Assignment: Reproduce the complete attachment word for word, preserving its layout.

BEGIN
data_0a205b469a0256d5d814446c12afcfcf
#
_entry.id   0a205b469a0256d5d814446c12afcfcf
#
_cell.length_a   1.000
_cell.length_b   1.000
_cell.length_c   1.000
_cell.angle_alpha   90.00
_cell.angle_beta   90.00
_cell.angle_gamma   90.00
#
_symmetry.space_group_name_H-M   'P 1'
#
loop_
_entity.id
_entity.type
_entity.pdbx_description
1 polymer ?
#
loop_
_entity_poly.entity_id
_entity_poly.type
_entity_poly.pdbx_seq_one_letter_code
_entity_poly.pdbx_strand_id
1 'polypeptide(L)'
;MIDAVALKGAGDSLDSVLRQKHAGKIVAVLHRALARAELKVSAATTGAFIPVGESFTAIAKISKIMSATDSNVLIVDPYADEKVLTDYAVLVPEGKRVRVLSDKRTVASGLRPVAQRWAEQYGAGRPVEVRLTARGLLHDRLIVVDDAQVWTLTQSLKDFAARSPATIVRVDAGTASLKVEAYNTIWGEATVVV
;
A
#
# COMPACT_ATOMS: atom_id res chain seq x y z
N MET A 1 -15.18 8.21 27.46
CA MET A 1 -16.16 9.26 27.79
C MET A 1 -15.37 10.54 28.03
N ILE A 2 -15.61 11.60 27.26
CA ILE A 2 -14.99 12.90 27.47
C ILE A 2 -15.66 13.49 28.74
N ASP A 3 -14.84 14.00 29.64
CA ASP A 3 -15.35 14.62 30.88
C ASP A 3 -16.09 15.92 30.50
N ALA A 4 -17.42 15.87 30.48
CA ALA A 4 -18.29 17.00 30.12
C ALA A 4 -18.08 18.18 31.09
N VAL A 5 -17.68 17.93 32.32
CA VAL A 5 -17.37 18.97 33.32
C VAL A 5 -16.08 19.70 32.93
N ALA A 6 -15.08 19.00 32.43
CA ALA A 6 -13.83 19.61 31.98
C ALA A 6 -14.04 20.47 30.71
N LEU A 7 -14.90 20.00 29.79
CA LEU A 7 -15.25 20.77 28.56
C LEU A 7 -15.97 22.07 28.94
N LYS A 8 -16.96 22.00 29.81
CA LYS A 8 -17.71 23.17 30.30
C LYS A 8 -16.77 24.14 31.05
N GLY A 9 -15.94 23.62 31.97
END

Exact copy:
data_0a205b469a0256d5d814446c12afcfcf
#
_entry.id   0a205b469a0256d5d814446c12afcfcf
#
_cell.length_a   1.000
_cell.length_b   1.000
_cell.length_c   1.000
_cell.angle_alpha   90.00
_cell.angle_beta   90.00
_cell.angle_gamma   90.00
#
_symmetry.space_group_name_H-M   'P 1'
#
loop_
_entity.id
_entity.type
_entity.pdbx_description
1 polymer ?
#
loop_
_entity_poly.entity_id
_entity_poly.type
_entity_poly.pdbx_seq_one_letter_code
_entity_poly.pdbx_strand_id
1 'polypeptide(L)'
;MIDAVALKGAGDSLDSVLRQKHAGKIVAVLHRALARAELKVSAATTGAFIPVGESFTAIAKISKIMSATDSNVLIVDPYADEKVLTDYAVLVPEGKRVRVLSDKRTVASGLRPVAQRWAEQYGAGRPVEVRLTARGLLHDRLIVVDDAQVWTLTQSLKDFAARSPATIVRVDAGTASLKVEAYNTIWGEATVVV
;
A
#
# COMPACT_ATOMS: atom_id res chain seq x y z
N MET A 1 -15.18 8.21 27.46
CA MET A 1 -16.16 9.26 27.79
C MET A 1 -15.37 10.54 28.03
N ILE A 2 -15.61 11.60 27.26
CA ILE A 2 -14.99 12.90 27.47
C ILE A 2 -15.66 13.49 28.74
N ASP A 3 -14.84 14.00 29.64
CA ASP A 3 -15.35 14.62 30.88
C ASP A 3 -16.09 15.92 30.50
N ALA A 4 -17.42 15.87 30.48
CA ALA A 4 -18.29 17.00 30.12
C ALA A 4 -18.08 18.18 31.09
N VAL A 5 -17.68 17.93 32.32
CA VAL A 5 -17.37 18.97 33.32
C VAL A 5 -16.08 19.70 32.93
N ALA A 6 -15.08 19.00 32.43
CA ALA A 6 -13.83 19.61 31.98
C ALA A 6 -14.04 20.47 30.71
N LEU A 7 -14.90 20.00 29.79
CA LEU A 7 -15.25 20.77 28.56
C LEU A 7 -15.97 22.07 28.94
N LYS A 8 -16.96 22.00 29.81
CA LYS A 8 -17.71 23.17 30.30
C LYS A 8 -16.77 24.14 31.05
N GLY A 9 -15.94 23.62 31.97